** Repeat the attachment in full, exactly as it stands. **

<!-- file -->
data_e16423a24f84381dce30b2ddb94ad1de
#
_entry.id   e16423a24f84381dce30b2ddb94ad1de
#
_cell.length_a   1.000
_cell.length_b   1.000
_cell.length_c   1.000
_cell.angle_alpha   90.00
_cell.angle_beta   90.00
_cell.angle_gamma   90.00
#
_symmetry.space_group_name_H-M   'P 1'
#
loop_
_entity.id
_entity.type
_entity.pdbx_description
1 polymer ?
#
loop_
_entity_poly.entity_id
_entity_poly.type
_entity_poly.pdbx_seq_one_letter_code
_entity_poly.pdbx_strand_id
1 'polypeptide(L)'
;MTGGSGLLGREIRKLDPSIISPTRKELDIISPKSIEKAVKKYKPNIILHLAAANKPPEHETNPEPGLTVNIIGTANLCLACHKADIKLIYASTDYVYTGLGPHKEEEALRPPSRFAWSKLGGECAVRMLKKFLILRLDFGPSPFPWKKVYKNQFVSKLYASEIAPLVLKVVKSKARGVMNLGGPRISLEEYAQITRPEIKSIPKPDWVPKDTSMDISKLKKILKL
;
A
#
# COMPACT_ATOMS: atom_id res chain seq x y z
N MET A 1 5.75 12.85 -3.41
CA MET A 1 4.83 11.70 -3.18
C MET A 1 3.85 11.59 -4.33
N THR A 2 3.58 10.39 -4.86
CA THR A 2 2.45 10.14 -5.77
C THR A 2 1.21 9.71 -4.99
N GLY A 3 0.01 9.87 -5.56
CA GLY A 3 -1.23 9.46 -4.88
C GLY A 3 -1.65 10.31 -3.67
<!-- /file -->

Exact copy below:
data_e16423a24f84381dce30b2ddb94ad1de
#
_entry.id   e16423a24f84381dce30b2ddb94ad1de
#
_cell.length_a   1.000
_cell.length_b   1.000
_cell.length_c   1.000
_cell.angle_alpha   90.00
_cell.angle_beta   90.00
_cell.angle_gamma   90.00
#
_symmetry.space_group_name_H-M   'P 1'
#
loop_
_entity.id
_entity.type
_entity.pdbx_description
1 polymer ?
#
loop_
_entity_poly.entity_id
_entity_poly.type
_entity_poly.pdbx_seq_one_letter_code
_entity_poly.pdbx_strand_id
1 'polypeptide(L)'
;MTGGSGLLGREIRKLDPSIISPTRKELDIISPKSIEKAVKKYKPNIILHLAAANKPPEHETNPEPGLTVNIIGTANLCLACHKADIKLIYASTDYVYTGLGPHKEEEALRPPSRFAWSKLGGECAVRMLKKFLILRLDFGPSPFPWKKVYKNQFVSKLYASEIAPLVLKVVKSKARGVMNLGGPRISLEEYAQITRPEIKSIPKPDWVPKDTSMDISKLKKILKL
;
A
#
# COMPACT_ATOMS: atom_id res chain seq x y z
N MET A 1 5.75 12.85 -3.41
CA MET A 1 4.83 11.70 -3.18
C MET A 1 3.85 11.59 -4.33
N THR A 2 3.58 10.39 -4.86
CA THR A 2 2.45 10.14 -5.77
C THR A 2 1.21 9.71 -4.99
N GLY A 3 0.01 9.87 -5.56
CA GLY A 3 -1.23 9.46 -4.88
C GLY A 3 -1.65 10.31 -3.67